Hey – can you do something for me?
Can you guess a number? No, c’mon, just do it…guess the amount you think you’re potentially worth to Google per year. It’s really interesting to find out how much Google values you and what your sticker price is.
I’ll leave you to ponder on that for a bit, while you continue reading.
I hope you know that Google’s products and services are not “free”. The company loves to fool users into thinking that they can use Google at no cost to them whatsoever. Well, newsflash: you are paying to use Google.
Sorry to break it to you, but you pay Google by giving the company your personal data. Google couldn’t care less about your dollars – please! Keep the change, no thank you!
They rather have your personal information so that they can then sell that information to third parties (i.e. advertisers) for huge profits. Google’s business model is largely advertising based; they make over 90% of their revenues from advertising. You’re not Google customer, you’re Google product.
There is now this mutated form of advertising which tailors and specifically targets ads at you. Advertisers believe that consumers will be more likely to purchase something from them if consumers receive ads directly related to what they assume you would want to buy. They can deduce what your interests are by analyzing the private information you hand over to Google, and don’t think twice about. Google is on a mission to create “the faceless web” and you unknowingly help out to accomplish that mission by signing up to Google services.
In January, the European Commission decided that it was time to overhaul its already stringent data protection laws. They felt that they needed to do this because their laws needed an update. As we move deeper into the 21st century and technology continues to rapidly change the way we live our lives – laws occasionally need to be kept up to speed and renewed. One of most important plans to their updated privacy laws is something called the “right to be forgotten”.
This right will allow users to demand Internet companies (such as Google) to permanently delete their personal data when requested to do so. This right is designed to give Internet users back control of their personal data. Google, as you might have already guessed, is against this. They will lie to your face and tell you they are in favor of it, but they’re really not. The only think they will be in favor of is a watered down version of this legal right in hopes of rendering it completely useless.
Let me tell you of a man named Richard Falkenrath. He used to work at the White House as a special assistant to the President and has expertise in cybersecurity and counter-terrorism. In a piece he for the Financial Times, he spoke very honestly about the dangers of using Google’s services and the need for a right to be forgotten law for Americans. He writes,
“I learnt to appreciate the power of electronic data integration as a White House counterterrorism aide, working to enhance government electronic surveillance powers. But Google, by gaining the consent of its users in the form of a quick tick, has secured the power to build an electronic surveillance apparatus that far exceeds anything the Bush administration tried to do.”
I don’t know about you, but this a chilling statement. He continues,
“My support for [the right to be forgotten]…comes from my recent experience as a parent. Last year my children’s school shifted to a system called “Google Apps for Education”. It works brilliantly, and cost the school little or nothing. But as Google’s policy makes clear, even though the school retains ownership of the students’ content and may demand its deletion, Google intends to integrate data derived from students’ school activities with data from any of its other digital services – and use this to make money. Forever.”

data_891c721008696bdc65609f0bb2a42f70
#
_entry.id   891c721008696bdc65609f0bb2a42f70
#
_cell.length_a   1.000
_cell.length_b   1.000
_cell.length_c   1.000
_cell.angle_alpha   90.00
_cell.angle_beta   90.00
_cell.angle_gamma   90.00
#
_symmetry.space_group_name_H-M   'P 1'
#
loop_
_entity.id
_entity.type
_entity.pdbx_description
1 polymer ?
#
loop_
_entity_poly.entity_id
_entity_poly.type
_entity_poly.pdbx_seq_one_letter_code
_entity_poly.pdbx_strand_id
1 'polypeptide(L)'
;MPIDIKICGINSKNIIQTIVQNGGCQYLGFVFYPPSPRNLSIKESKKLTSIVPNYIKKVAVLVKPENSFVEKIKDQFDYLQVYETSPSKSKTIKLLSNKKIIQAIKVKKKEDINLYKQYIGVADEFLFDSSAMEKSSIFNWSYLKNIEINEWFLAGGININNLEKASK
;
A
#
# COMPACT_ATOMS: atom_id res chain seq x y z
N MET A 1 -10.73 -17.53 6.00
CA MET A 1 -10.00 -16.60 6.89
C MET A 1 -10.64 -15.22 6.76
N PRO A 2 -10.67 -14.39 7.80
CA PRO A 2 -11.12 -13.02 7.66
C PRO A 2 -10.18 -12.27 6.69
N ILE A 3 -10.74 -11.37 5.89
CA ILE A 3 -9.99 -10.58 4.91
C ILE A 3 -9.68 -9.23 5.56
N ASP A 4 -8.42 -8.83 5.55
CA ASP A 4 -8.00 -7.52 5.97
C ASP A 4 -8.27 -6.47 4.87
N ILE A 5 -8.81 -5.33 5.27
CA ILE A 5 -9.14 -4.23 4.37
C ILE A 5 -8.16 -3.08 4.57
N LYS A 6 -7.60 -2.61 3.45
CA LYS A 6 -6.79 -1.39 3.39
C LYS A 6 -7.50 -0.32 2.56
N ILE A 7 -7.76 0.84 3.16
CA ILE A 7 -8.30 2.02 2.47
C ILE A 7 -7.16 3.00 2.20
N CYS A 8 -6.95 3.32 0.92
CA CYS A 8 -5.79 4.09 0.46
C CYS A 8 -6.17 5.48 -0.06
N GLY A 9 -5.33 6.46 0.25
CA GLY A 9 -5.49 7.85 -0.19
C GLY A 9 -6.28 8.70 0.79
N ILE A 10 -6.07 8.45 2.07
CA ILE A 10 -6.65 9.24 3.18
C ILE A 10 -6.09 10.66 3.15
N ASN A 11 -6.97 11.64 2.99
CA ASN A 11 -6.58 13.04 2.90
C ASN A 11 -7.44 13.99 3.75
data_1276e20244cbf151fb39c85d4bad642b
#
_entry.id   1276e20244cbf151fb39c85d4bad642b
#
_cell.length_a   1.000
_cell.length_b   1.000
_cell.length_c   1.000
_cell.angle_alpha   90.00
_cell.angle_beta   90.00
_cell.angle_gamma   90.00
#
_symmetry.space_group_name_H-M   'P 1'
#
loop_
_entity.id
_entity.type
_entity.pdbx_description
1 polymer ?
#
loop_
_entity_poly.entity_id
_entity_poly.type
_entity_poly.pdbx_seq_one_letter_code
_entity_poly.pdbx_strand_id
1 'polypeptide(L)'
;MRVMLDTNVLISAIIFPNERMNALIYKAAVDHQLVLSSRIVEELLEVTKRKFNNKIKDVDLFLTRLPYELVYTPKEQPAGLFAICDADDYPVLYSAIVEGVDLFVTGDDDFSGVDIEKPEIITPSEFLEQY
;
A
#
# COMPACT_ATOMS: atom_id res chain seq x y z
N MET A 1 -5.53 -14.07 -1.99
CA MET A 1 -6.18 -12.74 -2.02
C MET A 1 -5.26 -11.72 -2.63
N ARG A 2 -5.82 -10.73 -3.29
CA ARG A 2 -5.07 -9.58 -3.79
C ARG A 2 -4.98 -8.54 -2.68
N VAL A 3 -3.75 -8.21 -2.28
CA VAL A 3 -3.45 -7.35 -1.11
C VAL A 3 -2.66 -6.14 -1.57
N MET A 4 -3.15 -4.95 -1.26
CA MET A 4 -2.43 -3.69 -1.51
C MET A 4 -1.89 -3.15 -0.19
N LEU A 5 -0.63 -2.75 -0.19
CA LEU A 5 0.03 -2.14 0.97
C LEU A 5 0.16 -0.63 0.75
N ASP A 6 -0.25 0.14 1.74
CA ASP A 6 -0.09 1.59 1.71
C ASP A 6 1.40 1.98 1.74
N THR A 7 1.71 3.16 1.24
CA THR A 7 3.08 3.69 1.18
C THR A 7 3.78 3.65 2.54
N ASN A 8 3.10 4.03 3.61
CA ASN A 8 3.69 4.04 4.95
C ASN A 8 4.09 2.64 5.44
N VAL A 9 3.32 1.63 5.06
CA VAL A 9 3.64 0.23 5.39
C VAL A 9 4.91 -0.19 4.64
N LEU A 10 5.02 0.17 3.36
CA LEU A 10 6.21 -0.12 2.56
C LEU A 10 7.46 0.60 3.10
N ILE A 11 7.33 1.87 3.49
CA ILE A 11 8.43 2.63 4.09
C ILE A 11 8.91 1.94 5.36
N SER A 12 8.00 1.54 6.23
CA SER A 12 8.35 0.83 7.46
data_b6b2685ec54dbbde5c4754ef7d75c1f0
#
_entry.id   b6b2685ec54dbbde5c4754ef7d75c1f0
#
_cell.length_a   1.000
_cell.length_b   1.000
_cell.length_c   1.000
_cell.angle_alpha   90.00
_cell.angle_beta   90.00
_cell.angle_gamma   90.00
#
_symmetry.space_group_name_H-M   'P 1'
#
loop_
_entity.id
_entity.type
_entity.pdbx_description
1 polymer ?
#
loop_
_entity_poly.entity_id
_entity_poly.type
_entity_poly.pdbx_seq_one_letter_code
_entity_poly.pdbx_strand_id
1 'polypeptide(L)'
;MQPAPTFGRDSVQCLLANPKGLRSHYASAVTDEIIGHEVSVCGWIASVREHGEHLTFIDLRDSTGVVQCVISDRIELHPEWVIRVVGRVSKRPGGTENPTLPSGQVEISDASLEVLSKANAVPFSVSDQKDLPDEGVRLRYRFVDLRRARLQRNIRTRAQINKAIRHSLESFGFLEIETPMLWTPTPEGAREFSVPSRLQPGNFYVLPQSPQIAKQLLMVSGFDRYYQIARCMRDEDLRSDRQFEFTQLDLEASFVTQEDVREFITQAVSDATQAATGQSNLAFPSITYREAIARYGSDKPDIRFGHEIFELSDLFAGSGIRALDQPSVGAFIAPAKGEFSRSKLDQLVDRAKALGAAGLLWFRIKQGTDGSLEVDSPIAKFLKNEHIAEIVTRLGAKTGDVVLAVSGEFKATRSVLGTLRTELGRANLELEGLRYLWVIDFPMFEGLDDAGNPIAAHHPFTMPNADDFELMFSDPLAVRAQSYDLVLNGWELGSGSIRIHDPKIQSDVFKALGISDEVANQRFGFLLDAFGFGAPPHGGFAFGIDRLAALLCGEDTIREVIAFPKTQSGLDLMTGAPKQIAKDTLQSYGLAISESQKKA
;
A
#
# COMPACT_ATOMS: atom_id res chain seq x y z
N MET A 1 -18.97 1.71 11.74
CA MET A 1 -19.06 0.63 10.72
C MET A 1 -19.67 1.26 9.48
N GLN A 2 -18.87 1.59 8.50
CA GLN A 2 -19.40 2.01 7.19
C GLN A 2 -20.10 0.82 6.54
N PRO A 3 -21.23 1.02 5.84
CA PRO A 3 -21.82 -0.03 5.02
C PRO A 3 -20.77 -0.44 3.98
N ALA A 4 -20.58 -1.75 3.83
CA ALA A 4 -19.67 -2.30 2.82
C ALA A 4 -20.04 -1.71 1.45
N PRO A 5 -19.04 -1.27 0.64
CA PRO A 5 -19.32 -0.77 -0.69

Earlier, I wrote more about how some schools (kindergarten all the way up to college) are putting their students’ privacy in jeopardy by implementing Google Apps for Education into their systems. To read more on that – please click here.
Mr. Falkenrath stresses that in order for a right to be forgotten law to be truly effective it needs to also demand that metadata be permanently deleted. It isn’t enough to just get rid of email messages, photographs, or videos from Google’s servers – but, in addition, Google needs to delete the underlying information embedded into all those larger data. Metadata is basically data about data. So a photograph’s metadata may include – when the photo was taken, who it was taken by, at what location, what camera was used, what was the exposure, etc.
This metadata is just as revealing as the actual larger data it’s describing. You can deduce a lot from metadata.
Google has the ability to create a digital identity for you that is uniquely tied to you. Your online fingerprint is all over Google and each time you use Google you give more of yourself away!
So…have you guessed how much you’re worth to Google?
Well, according to new research by privacy experts, you are potentially worth as much as $5000 per year to Google. The personal data Google gradually builds about you over time forms your identity. The more precise the identity is, the more valuable you are. Google is raking it in – to the tune of $40 billion yearly. Ka-CHING!
To help you wrap your head around everything, I’ll leave you with this excellent video (at the very bottom of this post). It’s produced by Michael Rigely, a San Francisco based graphic designer. His fascinating video shows how the personal data Internet companies collect of us is utilized to paint a perfect portrait of us. The cloud of information knows more about us than what our closest friends know. A real eye-opener:
For more information:
Financial Times, “Google must remember our right to be forgotten” – click here
CNET, “How to prevent Google from tracking you” – click here
SmartMoney, “Who would pay $5000 to use Google? (You)” – click here